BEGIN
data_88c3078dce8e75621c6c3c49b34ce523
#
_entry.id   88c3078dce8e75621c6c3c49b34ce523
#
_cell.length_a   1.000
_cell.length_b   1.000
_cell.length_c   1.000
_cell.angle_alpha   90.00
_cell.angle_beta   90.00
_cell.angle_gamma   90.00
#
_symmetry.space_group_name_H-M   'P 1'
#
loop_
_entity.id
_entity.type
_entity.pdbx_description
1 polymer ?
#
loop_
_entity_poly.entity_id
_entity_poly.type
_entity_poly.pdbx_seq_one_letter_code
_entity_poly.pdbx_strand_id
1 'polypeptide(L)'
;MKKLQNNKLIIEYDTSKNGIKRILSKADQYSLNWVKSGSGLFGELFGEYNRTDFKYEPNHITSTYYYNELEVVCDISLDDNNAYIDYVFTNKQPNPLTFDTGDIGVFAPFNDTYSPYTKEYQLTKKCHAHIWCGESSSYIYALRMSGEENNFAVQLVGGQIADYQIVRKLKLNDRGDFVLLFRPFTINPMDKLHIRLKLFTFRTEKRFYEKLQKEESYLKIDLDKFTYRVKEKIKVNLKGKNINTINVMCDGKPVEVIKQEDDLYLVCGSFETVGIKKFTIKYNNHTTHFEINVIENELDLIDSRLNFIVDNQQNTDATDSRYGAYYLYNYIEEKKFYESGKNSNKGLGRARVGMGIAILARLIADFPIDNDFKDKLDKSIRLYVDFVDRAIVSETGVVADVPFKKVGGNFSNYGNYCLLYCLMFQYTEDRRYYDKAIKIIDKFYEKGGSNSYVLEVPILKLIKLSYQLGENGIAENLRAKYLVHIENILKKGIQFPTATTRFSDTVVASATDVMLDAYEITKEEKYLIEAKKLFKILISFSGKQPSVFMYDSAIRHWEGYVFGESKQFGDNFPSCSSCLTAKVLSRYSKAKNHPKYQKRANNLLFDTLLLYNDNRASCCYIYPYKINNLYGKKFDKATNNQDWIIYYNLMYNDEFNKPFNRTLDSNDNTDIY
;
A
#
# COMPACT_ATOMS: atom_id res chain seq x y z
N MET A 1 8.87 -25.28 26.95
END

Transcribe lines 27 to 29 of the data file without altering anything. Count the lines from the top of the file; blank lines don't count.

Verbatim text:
;
A
#